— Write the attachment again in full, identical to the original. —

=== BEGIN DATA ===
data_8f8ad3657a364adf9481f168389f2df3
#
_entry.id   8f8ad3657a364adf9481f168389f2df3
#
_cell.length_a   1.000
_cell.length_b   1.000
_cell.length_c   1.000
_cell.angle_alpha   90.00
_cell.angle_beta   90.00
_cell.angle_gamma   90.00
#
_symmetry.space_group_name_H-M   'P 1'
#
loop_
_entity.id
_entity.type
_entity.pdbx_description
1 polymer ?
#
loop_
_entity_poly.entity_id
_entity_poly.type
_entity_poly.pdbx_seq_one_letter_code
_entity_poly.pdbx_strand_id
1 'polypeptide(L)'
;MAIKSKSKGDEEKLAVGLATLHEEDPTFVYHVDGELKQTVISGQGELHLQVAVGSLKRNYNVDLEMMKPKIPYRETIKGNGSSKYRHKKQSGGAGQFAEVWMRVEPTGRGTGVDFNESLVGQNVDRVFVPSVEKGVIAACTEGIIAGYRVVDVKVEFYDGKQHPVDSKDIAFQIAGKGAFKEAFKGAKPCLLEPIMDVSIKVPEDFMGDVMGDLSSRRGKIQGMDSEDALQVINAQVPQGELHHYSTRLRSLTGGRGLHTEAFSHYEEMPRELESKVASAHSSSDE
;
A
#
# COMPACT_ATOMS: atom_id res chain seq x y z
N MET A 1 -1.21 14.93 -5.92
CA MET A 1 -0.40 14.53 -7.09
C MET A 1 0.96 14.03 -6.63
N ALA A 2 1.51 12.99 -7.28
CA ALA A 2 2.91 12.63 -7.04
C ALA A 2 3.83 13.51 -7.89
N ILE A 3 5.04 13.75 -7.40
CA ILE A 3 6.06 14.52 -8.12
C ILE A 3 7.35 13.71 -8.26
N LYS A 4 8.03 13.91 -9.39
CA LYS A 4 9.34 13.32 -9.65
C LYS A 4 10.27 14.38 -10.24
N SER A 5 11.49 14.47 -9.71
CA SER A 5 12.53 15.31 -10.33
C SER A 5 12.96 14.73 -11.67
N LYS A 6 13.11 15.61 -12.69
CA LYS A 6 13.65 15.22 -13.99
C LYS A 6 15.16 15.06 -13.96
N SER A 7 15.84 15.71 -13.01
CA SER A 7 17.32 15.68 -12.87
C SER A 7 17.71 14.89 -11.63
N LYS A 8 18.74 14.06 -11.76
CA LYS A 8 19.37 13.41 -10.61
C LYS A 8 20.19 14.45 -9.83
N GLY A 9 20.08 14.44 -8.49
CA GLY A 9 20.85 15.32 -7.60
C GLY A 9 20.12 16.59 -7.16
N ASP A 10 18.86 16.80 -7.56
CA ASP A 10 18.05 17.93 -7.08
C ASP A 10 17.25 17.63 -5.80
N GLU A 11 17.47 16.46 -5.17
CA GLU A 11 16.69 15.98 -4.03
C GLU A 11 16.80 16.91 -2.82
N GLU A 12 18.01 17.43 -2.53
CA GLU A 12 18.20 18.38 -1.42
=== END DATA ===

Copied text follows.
data_8f8ad3657a364adf9481f168389f2df3
#
_entry.id   8f8ad3657a364adf9481f168389f2df3
#
_cell.length_a   1.000
_cell.length_b   1.000
_cell.length_c   1.000
_cell.angle_alpha   90.00
_cell.angle_beta   90.00
_cell.angle_gamma   90.00
#
_symmetry.space_group_name_H-M   'P 1'
#
loop_
_entity.id
_entity.type
_entity.pdbx_description
1 polymer ?
#
loop_
_entity_poly.entity_id
_entity_poly.type
_entity_poly.pdbx_seq_one_letter_code
_entity_poly.pdbx_strand_id
1 'polypeptide(L)'
;MAIKSKSKGDEEKLAVGLATLHEEDPTFVYHVDGELKQTVISGQGELHLQVAVGSLKRNYNVDLEMMKPKIPYRETIKGNGSSKYRHKKQSGGAGQFAEVWMRVEPTGRGTGVDFNESLVGQNVDRVFVPSVEKGVIAACTEGIIAGYRVVDVKVEFYDGKQHPVDSKDIAFQIAGKGAFKEAFKGAKPCLLEPIMDVSIKVPEDFMGDVMGDLSSRRGKIQGMDSEDALQVINAQVPQGELHHYSTRLRSLTGGRGLHTEAFSHYEEMPRELESKVASAHSSSDE
;
A
#
# COMPACT_ATOMS: atom_id res chain seq x y z
N MET A 1 -1.21 14.93 -5.92
CA MET A 1 -0.40 14.53 -7.09
C MET A 1 0.96 14.03 -6.63
N ALA A 2 1.51 12.99 -7.28
CA ALA A 2 2.91 12.63 -7.04
C ALA A 2 3.83 13.51 -7.89
N ILE A 3 5.04 13.75 -7.40
CA ILE A 3 6.06 14.52 -8.12
C ILE A 3 7.35 13.71 -8.26
N LYS A 4 8.03 13.91 -9.39
CA LYS A 4 9.34 13.32 -9.65
C LYS A 4 10.27 14.38 -10.24
N SER A 5 11.49 14.47 -9.71
CA SER A 5 12.53 15.31 -10.33
C SER A 5 12.96 14.73 -11.67
N LYS A 6 13.11 15.61 -12.69
CA LYS A 6 13.65 15.22 -13.99
C LYS A 6 15.16 15.06 -13.96
N SER A 7 15.84 15.71 -13.01
CA SER A 7 17.32 15.68 -12.87
C SER A 7 17.71 14.89 -11.63
N LYS A 8 18.74 14.06 -11.76
CA LYS A 8 19.37 13.41 -10.61
C LYS A 8 20.19 14.45 -9.83
N GLY A 9 20.08 14.44 -8.49
CA GLY A 9 20.85 15.32 -7.60
C GLY A 9 20.12 16.59 -7.16
N ASP A 10 18.86 16.80 -7.56
CA ASP A 10 18.05 17.93 -7.08
C ASP A 10 17.25 17.63 -5.80
N GLU A 11 17.47 16.46 -5.17
CA GLU A 11 16.69 15.98 -4.03
C GLU A 11 16.80 16.91 -2.82
N GLU A 12 18.01 17.43 -2.53
CA GLU A 12 18.20 18.38 -1.42